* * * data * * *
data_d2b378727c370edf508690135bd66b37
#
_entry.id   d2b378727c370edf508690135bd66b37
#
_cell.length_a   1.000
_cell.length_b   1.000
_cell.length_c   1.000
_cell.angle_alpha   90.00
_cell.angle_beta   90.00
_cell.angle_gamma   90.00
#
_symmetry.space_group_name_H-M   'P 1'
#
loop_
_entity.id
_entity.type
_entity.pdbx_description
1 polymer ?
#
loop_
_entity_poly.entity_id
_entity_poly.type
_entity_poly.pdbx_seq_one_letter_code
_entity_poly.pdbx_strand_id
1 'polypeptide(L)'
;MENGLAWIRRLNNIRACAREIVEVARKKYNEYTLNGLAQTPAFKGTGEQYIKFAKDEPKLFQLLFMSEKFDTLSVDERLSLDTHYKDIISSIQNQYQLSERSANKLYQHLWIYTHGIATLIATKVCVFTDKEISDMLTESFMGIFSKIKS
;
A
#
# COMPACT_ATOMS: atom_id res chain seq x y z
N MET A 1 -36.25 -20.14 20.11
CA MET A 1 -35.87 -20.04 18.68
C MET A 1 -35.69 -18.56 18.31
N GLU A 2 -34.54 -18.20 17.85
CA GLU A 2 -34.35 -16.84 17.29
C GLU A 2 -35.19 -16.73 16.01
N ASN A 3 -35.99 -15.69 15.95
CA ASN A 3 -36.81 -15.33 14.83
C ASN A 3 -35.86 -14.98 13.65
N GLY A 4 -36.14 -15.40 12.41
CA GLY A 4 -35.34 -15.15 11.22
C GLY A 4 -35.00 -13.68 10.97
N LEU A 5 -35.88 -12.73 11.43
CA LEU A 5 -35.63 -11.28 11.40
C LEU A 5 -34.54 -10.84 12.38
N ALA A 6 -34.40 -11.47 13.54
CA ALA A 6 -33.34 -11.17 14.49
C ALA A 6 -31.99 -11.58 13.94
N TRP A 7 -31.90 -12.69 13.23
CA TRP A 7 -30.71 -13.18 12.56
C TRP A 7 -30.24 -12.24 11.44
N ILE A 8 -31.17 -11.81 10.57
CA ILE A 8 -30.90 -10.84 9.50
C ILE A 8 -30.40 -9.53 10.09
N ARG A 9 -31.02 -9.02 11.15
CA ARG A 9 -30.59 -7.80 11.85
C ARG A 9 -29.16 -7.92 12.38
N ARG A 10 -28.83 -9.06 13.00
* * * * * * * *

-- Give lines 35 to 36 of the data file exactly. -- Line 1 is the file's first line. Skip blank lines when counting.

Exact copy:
CA GLU A 2 -34.35 -16.84 17.29
C GLU A 2 -35.19 -16.73 16.01